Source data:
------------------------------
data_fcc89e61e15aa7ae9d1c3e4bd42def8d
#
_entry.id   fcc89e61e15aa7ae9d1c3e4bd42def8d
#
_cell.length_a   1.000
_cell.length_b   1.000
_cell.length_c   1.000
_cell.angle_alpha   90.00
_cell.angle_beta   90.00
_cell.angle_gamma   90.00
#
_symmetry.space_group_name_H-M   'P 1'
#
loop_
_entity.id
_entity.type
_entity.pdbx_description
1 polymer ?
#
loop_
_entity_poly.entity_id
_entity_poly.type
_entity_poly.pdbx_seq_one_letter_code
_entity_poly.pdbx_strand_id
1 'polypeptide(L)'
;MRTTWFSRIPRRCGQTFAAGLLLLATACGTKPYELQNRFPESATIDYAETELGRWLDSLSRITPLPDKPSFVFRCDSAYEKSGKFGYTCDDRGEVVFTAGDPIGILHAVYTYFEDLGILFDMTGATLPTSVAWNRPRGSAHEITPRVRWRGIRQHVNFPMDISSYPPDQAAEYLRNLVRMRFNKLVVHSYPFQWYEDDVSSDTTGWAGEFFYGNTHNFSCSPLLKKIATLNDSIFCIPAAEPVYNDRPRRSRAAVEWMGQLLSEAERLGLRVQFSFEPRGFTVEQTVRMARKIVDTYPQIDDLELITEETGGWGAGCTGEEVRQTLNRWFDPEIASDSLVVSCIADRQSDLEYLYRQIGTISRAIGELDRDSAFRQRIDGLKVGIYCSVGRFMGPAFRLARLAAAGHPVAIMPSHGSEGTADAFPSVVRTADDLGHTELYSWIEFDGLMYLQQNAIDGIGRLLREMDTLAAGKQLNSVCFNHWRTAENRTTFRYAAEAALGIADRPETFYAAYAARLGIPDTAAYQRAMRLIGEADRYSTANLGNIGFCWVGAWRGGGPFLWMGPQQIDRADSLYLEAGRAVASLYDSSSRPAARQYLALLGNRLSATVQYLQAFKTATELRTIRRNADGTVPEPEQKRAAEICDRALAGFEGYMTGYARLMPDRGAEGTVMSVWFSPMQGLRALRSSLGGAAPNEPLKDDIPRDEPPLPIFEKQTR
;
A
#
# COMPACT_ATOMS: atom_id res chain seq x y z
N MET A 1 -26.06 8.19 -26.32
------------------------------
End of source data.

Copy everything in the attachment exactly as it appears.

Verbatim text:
data_fcc89e61e15aa7ae9d1c3e4bd42def8d
#
_entry.id   fcc89e61e15aa7ae9d1c3e4bd42def8d
#
_cell.length_a   1.000
_cell.length_b   1.000
_cell.length_c   1.000
_cell.angle_alpha   90.00
_cell.angle_beta   90.00
_cell.angle_gamma   90.00
#
_symmetry.space_group_name_H-M   'P 1'
#
loop_
_entity.id
_entity.type
_entity.pdbx_description
1 polymer ?
#
loop_
_entity_poly.entity_id
_entity_poly.type
_entity_poly.pdbx_seq_one_letter_code
_entity_poly.pdbx_strand_id
1 'polypeptide(L)'
;MRTTWFSRIPRRCGQTFAAGLLLLATACGTKPYELQNRFPESATIDYAETELGRWLDSLSRITPLPDKPSFVFRCDSAYEKSGKFGYTCDDRGEVVFTAGDPIGILHAVYTYFEDLGILFDMTGATLPTSVAWNRPRGSAHEITPRVRWRGIRQHVNFPMDISSYPPDQAAEYLRNLVRMRFNKLVVHSYPFQWYEDDVSSDTTGWAGEFFYGNTHNFSCSPLLKKIATLNDSIFCIPAAEPVYNDRPRRSRAAVEWMGQLLSEAERLGLRVQFSFEPRGFTVEQTVRMARKIVDTYPQIDDLELITEETGGWGAGCTGEEVRQTLNRWFDPEIASDSLVVSCIADRQSDLEYLYRQIGTISRAIGELDRDSAFRQRIDGLKVGIYCSVGRFMGPAFRLARLAAAGHPVAIMPSHGSEGTADAFPSVVRTADDLGHTELYSWIEFDGLMYLQQNAIDGIGRLLREMDTLAAGKQLNSVCFNHWRTAENRTTFRYAAEAALGIADRPETFYAAYAARLGIPDTAAYQRAMRLIGEADRYSTANLGNIGFCWVGAWRGGGPFLWMGPQQIDRADSLYLEAGRAVASLYDSSSRPAARQYLALLGNRLSATVQYLQAFKTATELRTIRRNADGTVPEPEQKRAAEICDRALAGFEGYMTGYARLMPDRGAEGTVMSVWFSPMQGLRALRSSLGGAAPNEPLKDDIPRDEPPLPIFEKQTR
;
A
#
# COMPACT_ATOMS: atom_id res chain seq x y z
N MET A 1 -26.06 8.19 -26.32